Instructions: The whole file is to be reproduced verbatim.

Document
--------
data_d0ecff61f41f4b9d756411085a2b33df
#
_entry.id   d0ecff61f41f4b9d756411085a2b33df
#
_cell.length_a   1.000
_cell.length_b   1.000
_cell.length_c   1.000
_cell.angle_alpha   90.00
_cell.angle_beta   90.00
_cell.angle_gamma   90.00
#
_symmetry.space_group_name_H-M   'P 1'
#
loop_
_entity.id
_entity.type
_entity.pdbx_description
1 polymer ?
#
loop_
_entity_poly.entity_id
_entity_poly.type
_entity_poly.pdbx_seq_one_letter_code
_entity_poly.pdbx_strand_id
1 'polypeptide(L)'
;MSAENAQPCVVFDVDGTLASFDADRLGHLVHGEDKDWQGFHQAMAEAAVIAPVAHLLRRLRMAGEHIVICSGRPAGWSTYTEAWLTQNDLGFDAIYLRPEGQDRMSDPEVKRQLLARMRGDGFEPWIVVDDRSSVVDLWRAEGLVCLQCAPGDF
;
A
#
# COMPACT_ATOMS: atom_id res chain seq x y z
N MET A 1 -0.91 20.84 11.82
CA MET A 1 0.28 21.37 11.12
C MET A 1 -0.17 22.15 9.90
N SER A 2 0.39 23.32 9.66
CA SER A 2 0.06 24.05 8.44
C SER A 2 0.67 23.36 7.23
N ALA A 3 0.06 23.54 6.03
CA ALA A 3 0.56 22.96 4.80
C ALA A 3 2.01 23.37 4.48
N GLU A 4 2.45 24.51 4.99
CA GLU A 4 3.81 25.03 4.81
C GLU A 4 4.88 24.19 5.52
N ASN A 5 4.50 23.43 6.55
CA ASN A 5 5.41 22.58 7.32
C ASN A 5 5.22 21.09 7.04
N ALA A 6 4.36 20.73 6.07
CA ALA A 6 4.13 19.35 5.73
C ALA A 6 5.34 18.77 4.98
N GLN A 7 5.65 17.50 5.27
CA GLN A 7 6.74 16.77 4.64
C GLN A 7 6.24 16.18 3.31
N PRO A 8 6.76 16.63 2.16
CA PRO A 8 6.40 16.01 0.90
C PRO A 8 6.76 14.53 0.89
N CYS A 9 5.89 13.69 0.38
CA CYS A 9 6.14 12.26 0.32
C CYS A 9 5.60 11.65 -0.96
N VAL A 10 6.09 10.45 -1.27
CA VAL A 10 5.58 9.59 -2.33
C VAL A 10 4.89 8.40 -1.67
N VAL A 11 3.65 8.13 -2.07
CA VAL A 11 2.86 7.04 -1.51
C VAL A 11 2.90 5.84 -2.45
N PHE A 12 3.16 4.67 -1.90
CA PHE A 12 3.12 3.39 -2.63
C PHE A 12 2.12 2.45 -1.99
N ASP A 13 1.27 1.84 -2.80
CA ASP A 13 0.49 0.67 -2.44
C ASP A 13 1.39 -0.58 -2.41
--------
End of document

data_d0ecff61f41f4b9d756411085a2b33df
#
_entry.id   d0ecff61f41f4b9d756411085a2b33df
#
_cell.length_a   1.000
_cell.length_b   1.000
_cell.length_c   1.000
_cell.angle_alpha   90.00
_cell.angle_beta   90.00
_cell.angle_gamma   90.00
#
_symmetry.space_group_name_H-M   'P 1'
#
loop_
_entity.id
_entity.type
_entity.pdbx_description
1 polymer ?
#
loop_
_entity_poly.entity_id
_entity_poly.type
_entity_poly.pdbx_seq_one_letter_code
_entity_poly.pdbx_strand_id
1 'polypeptide(L)'
;MSAENAQPCVVFDVDGTLASFDADRLGHLVHGEDKDWQGFHQAMAEAAVIAPVAHLLRRLRMAGEHIVICSGRPAGWSTYTEAWLTQNDLGFDAIYLRPEGQDRMSDPEVKRQLLARMRGDGFEPWIVVDDRSSVVDLWRAEGLVCLQCAPGDF
;
A
#
# COMPACT_ATOMS: atom_id res chain seq x y z
N MET A 1 -0.91 20.84 11.82
CA MET A 1 0.28 21.37 11.12
C MET A 1 -0.17 22.15 9.90
N SER A 2 0.39 23.32 9.66
CA SER A 2 0.06 24.05 8.44
C SER A 2 0.67 23.36 7.23
N ALA A 3 0.06 23.54 6.03
CA ALA A 3 0.56 22.96 4.80
C ALA A 3 2.01 23.37 4.48
N GLU A 4 2.45 24.51 4.99
CA GLU A 4 3.81 25.03 4.81
C GLU A 4 4.88 24.19 5.52
N ASN A 5 4.50 23.43 6.55
CA ASN A 5 5.41 22.58 7.32
C ASN A 5 5.22 21.09 7.04
N ALA A 6 4.36 20.73 6.07
CA ALA A 6 4.13 19.35 5.73
C ALA A 6 5.34 18.77 4.98
N GLN A 7 5.65 17.50 5.27
CA GLN A 7 6.74 16.77 4.64
C GLN A 7 6.24 16.18 3.31
N PRO A 8 6.76 16.63 2.16
CA PRO A 8 6.40 16.01 0.90
C PRO A 8 6.76 14.53 0.89
N CYS A 9 5.89 13.69 0.38
CA CYS A 9 6.14 12.26 0.32
C CYS A 9 5.60 11.65 -0.96
N VAL A 10 6.09 10.45 -1.27
CA VAL A 10 5.58 9.59 -2.33
C VAL A 10 4.89 8.40 -1.67
N VAL A 11 3.65 8.13 -2.07
CA VAL A 11 2.86 7.04 -1.51
C VAL A 11 2.90 5.84 -2.45
N PHE A 12 3.16 4.67 -1.90
CA PHE A 12 3.12 3.39 -2.63
C PHE A 12 2.12 2.45 -1.99
N ASP A 13 1.27 1.84 -2.80
CA ASP A 13 0.49 0.67 -2.44
C ASP A 13 1.39 -0.58 -2.41